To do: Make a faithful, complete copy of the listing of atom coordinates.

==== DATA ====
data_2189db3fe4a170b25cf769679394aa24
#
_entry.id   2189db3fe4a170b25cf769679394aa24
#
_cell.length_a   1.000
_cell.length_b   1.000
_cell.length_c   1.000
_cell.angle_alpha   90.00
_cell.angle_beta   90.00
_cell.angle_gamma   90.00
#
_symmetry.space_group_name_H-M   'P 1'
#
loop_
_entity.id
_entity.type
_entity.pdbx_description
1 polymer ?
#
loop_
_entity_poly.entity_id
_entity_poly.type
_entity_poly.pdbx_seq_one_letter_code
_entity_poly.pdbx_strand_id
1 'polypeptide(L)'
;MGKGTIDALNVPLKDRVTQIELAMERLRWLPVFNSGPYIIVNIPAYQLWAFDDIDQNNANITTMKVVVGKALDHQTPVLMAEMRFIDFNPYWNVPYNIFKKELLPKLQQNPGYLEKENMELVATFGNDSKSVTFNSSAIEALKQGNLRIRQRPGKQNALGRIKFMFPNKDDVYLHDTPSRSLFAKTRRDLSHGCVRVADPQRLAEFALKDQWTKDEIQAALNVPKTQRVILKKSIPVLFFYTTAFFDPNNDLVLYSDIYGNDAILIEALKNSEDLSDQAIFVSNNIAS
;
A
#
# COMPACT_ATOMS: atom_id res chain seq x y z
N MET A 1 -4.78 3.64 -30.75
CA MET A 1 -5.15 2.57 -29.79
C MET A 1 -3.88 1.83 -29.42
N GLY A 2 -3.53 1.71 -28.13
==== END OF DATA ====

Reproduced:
data_2189db3fe4a170b25cf769679394aa24
#
_entry.id   2189db3fe4a170b25cf769679394aa24
#
_cell.length_a   1.000
_cell.length_b   1.000
_cell.length_c   1.000
_cell.angle_alpha   90.00
_cell.angle_beta   90.00
_cell.angle_gamma   90.00
#
_symmetry.space_group_name_H-M   'P 1'
#
loop_
_entity.id
_entity.type
_entity.pdbx_description
1 polymer ?
#
loop_
_entity_poly.entity_id
_entity_poly.type
_entity_poly.pdbx_seq_one_letter_code
_entity_poly.pdbx_strand_id
1 'polypeptide(L)'
;MGKGTIDALNVPLKDRVTQIELAMERLRWLPVFNSGPYIIVNIPAYQLWAFDDIDQNNANITTMKVVVGKALDHQTPVLMAEMRFIDFNPYWNVPYNIFKKELLPKLQQNPGYLEKENMELVATFGNDSKSVTFNSSAIEALKQGNLRIRQRPGKQNALGRIKFMFPNKDDVYLHDTPSRSLFAKTRRDLSHGCVRVADPQRLAEFALKDQWTKDEIQAALNVPKTQRVILKKSIPVLFFYTTAFFDPNNDLVLYSDIYGNDAILIEALKNSEDLSDQAIFVSNNIAS
;
A
#
# COMPACT_ATOMS: atom_id res chain seq x y z
N MET A 1 -4.78 3.64 -30.75
CA MET A 1 -5.15 2.57 -29.79
C MET A 1 -3.88 1.83 -29.42
N GLY A 2 -3.53 1.71 -28.13